The new dock is built with extra-high pilings and a gangplank that can rise with the floating pier. Photo: Isabel Littmann

Annapolis Maritime Property Gets Storm Surge-Proof Docks

In 2003, Hurricane Isabel gave Cardie Templeton restless nights of sleep. Templeton had just moved back to Maryland to take over her family’s business, maritime property management company W&P Nautical.

As Hurricane Isabel was the deadliest, costliest, and most intense Hurricane in the 2003 season, she knew she had to find a way to guarantee security and safety for herself, her family business, and the waterfront businesses neighboring her. 

In 1974, the Templeton family purchased property along the Eastport waterfront and began to restore the historic buildings that are included in the National Register of Historic Places for its role in shaping the maritime history of Annapolis. The first official building of 222 Severn was established in 1855 and in 1904, Chance Marine Construction took over the property to build workboats and then in 1914, submarine chasers. Now, the pier is home to The Charthouse restaurant and Oasis Marinas.

Looking to the future, Templeton set out to create a new system that would render the property safe amid extreme storms, climate change making tides rise, and conditions that could threaten the entire waterfront—especially the waterfront directly in front of her business. Her mission? To make her pier accessible and operational year-round.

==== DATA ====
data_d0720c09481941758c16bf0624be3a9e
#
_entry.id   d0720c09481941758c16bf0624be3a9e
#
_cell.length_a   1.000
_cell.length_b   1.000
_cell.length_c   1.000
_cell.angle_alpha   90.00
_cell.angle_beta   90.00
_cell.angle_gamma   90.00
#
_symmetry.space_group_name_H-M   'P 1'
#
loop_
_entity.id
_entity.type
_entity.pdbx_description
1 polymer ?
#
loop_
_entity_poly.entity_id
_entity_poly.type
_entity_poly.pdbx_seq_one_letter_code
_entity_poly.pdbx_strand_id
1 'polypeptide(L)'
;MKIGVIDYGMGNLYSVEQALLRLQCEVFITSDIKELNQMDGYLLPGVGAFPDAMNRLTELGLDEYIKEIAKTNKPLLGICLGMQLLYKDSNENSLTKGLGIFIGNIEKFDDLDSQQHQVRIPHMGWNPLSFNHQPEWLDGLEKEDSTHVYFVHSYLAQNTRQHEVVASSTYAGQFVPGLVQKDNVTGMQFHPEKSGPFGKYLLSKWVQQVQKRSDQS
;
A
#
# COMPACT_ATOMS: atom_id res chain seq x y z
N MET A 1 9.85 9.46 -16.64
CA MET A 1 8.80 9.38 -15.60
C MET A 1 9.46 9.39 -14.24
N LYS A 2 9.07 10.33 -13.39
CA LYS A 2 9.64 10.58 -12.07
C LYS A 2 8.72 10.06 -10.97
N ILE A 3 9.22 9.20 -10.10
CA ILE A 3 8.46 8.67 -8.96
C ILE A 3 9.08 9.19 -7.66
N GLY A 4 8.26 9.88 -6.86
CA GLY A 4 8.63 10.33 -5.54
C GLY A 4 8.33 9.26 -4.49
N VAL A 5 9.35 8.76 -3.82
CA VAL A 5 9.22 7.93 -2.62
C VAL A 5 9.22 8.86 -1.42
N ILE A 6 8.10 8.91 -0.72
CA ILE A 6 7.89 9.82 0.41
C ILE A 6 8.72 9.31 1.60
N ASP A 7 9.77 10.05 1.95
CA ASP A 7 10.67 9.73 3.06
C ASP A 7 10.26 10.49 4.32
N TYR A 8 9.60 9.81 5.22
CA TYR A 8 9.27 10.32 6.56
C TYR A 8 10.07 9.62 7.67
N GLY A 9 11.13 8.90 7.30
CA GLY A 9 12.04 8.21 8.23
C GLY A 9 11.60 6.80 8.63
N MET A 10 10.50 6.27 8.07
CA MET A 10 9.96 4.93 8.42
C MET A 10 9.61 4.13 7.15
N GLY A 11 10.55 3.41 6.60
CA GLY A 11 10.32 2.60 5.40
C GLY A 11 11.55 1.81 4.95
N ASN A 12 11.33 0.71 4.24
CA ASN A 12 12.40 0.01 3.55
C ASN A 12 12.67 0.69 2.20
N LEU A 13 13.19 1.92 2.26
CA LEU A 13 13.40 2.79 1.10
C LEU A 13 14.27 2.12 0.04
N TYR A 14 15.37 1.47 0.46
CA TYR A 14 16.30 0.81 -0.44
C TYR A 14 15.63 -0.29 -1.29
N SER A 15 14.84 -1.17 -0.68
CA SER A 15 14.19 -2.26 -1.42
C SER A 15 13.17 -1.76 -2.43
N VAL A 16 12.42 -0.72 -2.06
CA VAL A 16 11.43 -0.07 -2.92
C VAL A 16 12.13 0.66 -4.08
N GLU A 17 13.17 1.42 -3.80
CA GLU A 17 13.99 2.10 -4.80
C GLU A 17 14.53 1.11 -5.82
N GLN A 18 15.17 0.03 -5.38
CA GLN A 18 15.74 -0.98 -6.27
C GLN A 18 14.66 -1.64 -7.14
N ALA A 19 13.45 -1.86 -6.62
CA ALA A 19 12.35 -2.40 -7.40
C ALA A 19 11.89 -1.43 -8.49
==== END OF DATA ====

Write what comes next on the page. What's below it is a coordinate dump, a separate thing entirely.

Although not an engineer by degree, Templeton is a determined visionary at heart. She started her design process by acknowledging that she needed a dock system that is floating rather than fixed, to allow for the pier to move with the tides. This also meant the dock could not be steel or concrete, which are two very inflexible mediums. She also needed a levitating gangway attachment, making it so that as the pier rose, people could still access it. She then made the pier’s electrical platform as high as possible, an entire two and a half feet higher than regulation to allow for for year-round, weatherproof accessibility. The extra-long feeds under the pier allow for the system to rise while keeping all the moving parts connected, as do the anchor piles, which are three feet higher than the dock deck. 

This pier was designed with the vision of not needing repairs after any natural storm, including destructive ones like Hurricane Isabel. W&P hopes their investment will pay off with an inexpensive, repair-free future. 

Templeton puts an emphasis on Business Reliance Initiatives, steps businesses can take so that they can rely on each other no matter what, which is increasingly important given the urgency of climate change. The businesses at 222 Severn need the peace of mind that their pier and business can be operational year-round. Templeton emphasizes that the more that other properties are resilient, the more they all benefit, and the more they benefit, the waterfront benefits. She ends with the sentiment, “We’re all in this together.”

-Isabel Littmann